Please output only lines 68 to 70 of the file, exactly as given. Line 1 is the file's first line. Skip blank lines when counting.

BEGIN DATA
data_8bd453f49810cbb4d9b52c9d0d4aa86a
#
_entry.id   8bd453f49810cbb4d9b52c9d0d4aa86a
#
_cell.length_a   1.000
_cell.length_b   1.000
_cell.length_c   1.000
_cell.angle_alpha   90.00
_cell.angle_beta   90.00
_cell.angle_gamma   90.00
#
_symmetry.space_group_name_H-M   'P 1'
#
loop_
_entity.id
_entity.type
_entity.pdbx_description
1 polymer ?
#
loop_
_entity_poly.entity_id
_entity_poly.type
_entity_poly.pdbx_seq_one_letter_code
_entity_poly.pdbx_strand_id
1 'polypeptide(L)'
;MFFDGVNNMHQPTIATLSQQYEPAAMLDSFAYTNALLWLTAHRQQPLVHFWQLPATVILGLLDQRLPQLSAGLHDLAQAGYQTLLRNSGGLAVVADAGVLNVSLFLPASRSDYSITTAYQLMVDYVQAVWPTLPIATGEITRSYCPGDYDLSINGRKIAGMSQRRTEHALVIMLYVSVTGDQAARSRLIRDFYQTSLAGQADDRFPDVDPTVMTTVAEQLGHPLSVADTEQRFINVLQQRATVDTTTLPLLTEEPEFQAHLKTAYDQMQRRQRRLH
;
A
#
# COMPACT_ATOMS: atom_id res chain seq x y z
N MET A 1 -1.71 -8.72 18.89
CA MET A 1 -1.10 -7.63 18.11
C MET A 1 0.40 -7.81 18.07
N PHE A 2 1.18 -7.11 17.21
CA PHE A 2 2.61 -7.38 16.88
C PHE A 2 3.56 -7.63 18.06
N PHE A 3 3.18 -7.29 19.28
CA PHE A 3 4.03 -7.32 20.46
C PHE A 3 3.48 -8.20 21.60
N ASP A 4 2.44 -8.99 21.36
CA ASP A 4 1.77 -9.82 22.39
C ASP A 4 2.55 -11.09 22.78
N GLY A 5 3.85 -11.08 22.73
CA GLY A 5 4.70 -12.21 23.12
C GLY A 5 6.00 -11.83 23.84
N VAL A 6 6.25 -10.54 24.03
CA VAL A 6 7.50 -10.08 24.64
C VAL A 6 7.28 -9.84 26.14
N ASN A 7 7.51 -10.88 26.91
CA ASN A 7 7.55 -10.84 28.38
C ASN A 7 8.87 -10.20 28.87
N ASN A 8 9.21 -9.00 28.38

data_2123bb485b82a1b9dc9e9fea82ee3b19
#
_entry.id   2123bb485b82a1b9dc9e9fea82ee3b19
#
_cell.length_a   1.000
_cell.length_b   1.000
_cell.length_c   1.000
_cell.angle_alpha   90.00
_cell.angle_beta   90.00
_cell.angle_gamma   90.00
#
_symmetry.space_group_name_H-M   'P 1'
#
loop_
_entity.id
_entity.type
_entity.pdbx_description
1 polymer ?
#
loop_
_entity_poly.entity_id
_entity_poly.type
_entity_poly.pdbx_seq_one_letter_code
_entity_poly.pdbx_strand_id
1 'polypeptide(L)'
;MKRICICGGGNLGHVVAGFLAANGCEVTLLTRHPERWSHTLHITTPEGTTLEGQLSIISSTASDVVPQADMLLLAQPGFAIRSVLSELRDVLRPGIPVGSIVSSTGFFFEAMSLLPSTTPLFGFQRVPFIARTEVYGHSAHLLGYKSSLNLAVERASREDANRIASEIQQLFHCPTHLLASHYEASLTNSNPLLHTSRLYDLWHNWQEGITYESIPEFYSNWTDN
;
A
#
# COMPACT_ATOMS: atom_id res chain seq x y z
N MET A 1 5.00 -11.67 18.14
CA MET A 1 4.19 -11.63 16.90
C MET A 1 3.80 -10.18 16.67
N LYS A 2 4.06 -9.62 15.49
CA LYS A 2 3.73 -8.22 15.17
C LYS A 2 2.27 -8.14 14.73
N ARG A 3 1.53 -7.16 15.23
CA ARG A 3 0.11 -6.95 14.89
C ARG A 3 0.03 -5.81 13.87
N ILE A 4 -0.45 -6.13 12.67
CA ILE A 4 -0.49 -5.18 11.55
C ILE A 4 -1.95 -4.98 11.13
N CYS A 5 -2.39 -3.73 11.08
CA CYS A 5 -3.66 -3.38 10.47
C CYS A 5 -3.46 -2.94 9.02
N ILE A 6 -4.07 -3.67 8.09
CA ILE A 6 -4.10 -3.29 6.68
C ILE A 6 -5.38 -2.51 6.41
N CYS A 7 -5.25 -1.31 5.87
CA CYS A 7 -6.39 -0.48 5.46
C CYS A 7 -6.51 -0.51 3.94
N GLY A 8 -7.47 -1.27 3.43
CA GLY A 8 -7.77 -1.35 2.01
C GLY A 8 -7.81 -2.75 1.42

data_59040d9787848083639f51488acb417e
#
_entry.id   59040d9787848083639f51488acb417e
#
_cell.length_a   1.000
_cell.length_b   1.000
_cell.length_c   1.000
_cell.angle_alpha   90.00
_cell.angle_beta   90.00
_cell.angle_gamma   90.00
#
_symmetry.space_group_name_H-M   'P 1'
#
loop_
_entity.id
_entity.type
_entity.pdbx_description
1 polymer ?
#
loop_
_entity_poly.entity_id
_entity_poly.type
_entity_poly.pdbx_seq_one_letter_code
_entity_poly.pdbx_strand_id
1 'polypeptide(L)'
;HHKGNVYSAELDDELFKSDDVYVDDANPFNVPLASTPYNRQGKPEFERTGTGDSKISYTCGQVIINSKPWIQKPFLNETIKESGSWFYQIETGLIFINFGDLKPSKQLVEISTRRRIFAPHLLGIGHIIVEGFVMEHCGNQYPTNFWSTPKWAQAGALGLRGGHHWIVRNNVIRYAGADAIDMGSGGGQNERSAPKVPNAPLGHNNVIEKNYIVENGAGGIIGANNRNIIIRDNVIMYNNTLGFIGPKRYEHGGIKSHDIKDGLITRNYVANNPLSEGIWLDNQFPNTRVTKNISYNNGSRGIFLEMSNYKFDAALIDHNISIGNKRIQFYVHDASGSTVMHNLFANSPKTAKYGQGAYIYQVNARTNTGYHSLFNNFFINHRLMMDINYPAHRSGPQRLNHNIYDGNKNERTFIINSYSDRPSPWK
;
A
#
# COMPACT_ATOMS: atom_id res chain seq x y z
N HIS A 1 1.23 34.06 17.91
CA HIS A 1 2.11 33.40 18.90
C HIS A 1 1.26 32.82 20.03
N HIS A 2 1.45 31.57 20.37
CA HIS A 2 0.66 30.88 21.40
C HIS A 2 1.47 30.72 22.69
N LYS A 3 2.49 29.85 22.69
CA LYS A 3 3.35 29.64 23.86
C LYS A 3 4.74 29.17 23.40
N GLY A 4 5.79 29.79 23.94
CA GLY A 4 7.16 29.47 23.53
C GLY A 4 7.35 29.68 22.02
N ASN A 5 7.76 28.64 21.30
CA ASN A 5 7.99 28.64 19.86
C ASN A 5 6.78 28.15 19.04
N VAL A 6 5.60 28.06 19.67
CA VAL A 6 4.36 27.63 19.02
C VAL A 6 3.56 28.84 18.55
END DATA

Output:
_entity.type
_entity.pdbx_description
1 polymer ?